The European Commission launched the eEurope initiative in 2000 to accelerate Europe's transition towards a knowledge-based economy and to realize the potential benefits of higher growth, more jobs and better access for all citizens to the new services of the information age. eEurope was not a public expenditure programme and did not make new funds available. Instead, it provided a policy framework within which existing expenditure could be better focused.
The first phase of the eEurope initiative was the eEurope 2002 Action Plan, which focused on exploiting the advantages offered by the Internet to increase connectivity. It comprised a total of 64 targets to be achieved by the end of 2002. The majority of those were successfully completed.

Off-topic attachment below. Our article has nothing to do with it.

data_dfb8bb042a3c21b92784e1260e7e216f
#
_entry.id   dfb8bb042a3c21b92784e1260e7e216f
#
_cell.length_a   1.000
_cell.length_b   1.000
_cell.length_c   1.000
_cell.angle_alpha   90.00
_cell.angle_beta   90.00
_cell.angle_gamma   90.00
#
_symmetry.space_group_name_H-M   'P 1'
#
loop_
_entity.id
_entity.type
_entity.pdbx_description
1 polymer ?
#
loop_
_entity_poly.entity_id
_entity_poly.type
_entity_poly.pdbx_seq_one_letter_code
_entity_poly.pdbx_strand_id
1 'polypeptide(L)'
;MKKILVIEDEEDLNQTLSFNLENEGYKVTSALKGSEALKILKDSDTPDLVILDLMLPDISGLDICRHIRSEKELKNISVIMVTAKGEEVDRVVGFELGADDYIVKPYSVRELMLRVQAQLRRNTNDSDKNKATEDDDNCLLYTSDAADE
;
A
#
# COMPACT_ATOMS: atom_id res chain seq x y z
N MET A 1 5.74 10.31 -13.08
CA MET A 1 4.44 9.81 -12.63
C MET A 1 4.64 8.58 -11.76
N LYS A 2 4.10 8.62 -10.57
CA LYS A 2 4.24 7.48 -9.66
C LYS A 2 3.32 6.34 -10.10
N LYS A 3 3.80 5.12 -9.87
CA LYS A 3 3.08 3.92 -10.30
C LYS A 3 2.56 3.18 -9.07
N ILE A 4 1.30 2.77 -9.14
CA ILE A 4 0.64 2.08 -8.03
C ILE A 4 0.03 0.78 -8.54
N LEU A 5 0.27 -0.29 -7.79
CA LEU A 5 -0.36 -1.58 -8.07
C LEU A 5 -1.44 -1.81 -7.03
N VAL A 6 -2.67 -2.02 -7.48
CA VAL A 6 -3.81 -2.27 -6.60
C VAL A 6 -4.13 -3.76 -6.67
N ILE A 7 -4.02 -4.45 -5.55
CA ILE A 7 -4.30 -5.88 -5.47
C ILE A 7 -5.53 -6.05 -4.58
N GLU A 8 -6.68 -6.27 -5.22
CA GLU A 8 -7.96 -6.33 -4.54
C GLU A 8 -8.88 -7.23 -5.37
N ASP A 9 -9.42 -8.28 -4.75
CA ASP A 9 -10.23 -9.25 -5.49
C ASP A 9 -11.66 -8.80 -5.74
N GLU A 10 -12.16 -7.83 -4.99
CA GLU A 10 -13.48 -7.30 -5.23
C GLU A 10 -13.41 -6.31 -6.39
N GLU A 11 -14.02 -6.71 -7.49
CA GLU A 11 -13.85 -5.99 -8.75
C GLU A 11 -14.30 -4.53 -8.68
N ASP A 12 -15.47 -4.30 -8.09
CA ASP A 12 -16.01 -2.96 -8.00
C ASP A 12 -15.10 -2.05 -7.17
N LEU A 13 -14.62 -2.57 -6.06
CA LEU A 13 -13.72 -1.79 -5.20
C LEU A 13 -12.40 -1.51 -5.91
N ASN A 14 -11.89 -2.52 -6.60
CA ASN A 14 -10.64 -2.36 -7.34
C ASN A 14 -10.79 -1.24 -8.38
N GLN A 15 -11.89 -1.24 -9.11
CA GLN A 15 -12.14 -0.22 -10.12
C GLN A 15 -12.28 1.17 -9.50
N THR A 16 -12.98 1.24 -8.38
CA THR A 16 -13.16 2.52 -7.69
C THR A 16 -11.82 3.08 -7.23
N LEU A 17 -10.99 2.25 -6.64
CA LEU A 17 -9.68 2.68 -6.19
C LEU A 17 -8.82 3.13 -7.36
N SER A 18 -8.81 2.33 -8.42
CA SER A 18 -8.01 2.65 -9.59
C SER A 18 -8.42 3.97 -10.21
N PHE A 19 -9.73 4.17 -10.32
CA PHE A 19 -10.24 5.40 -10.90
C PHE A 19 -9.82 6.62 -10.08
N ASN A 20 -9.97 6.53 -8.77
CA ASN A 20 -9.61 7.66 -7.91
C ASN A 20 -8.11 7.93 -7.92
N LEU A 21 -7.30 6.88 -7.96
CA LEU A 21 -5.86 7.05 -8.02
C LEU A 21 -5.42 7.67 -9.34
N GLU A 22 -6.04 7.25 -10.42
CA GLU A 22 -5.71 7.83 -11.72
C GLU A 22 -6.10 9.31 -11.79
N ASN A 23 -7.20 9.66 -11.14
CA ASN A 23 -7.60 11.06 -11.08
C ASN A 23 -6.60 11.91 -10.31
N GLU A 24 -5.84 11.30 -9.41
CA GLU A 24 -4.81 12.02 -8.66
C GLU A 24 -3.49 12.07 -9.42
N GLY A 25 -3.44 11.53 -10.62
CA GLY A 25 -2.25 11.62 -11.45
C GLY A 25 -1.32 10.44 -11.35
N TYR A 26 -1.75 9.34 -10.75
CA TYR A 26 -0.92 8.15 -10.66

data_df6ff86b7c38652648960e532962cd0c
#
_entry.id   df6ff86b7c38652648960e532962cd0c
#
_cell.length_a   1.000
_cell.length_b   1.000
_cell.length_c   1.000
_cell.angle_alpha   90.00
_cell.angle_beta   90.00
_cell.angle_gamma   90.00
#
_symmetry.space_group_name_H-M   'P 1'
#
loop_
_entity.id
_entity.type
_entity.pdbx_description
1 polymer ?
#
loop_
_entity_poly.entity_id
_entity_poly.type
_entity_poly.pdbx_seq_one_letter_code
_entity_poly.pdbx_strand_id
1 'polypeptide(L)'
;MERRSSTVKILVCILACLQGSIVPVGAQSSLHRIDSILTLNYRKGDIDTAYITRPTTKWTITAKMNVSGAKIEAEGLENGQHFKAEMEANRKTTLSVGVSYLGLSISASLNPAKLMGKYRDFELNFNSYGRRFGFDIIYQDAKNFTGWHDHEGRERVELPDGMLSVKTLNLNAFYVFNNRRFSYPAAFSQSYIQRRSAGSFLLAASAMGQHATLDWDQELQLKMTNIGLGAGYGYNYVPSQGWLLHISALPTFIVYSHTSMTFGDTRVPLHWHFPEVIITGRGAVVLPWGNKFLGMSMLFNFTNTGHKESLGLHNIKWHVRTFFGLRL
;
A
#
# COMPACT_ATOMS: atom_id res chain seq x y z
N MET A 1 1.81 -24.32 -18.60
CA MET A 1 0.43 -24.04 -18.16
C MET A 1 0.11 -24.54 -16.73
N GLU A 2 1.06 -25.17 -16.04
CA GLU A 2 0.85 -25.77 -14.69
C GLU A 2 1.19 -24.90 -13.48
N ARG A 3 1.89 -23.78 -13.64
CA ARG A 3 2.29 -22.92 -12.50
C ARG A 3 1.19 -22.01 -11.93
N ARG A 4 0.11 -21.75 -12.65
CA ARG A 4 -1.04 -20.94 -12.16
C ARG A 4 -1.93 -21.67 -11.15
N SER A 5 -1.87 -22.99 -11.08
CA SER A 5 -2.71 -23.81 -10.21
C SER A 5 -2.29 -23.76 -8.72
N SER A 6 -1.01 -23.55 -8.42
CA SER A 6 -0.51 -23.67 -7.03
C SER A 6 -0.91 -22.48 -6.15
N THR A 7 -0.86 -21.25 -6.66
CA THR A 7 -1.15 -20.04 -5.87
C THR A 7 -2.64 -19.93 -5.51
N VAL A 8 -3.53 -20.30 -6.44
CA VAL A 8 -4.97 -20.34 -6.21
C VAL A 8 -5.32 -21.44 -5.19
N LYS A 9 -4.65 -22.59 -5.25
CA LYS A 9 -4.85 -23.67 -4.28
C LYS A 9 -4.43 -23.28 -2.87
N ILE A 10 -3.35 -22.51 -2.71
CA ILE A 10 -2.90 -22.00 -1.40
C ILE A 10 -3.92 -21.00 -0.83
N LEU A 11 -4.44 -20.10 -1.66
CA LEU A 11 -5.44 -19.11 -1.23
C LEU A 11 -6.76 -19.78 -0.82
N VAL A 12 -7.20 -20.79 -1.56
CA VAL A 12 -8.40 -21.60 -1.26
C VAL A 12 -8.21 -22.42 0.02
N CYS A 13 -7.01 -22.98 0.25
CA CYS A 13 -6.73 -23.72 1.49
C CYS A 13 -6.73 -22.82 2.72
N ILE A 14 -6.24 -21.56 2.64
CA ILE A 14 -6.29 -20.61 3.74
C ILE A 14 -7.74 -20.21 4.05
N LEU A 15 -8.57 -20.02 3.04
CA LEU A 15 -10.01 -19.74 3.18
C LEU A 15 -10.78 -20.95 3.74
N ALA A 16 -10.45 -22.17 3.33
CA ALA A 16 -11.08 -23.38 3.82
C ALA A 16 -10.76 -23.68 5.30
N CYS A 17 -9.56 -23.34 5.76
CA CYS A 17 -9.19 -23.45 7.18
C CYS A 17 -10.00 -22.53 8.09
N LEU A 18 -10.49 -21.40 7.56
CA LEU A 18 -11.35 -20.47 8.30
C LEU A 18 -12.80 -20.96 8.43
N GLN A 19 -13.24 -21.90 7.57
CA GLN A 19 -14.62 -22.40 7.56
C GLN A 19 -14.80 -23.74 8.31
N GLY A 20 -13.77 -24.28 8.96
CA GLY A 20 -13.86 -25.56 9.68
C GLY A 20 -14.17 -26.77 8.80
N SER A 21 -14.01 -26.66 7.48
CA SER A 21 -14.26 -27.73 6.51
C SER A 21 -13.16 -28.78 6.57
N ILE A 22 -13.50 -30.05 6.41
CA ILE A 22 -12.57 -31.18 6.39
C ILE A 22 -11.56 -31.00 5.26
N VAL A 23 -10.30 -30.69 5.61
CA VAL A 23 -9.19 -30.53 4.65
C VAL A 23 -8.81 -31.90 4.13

In June 2002 the European Council launched a second phase, eEurope 2005: An Information Society for All, which focused on exploiting broadband technologies to deliver online services in both the public and private sector.
The eEurope 2005 plan was followed by i2010: A European Information Society for Growth and Employment, which was the EU policy framework for the information society and media (2005-2009). This program has now ended and has been replaced by the Digital Agenda for Europe.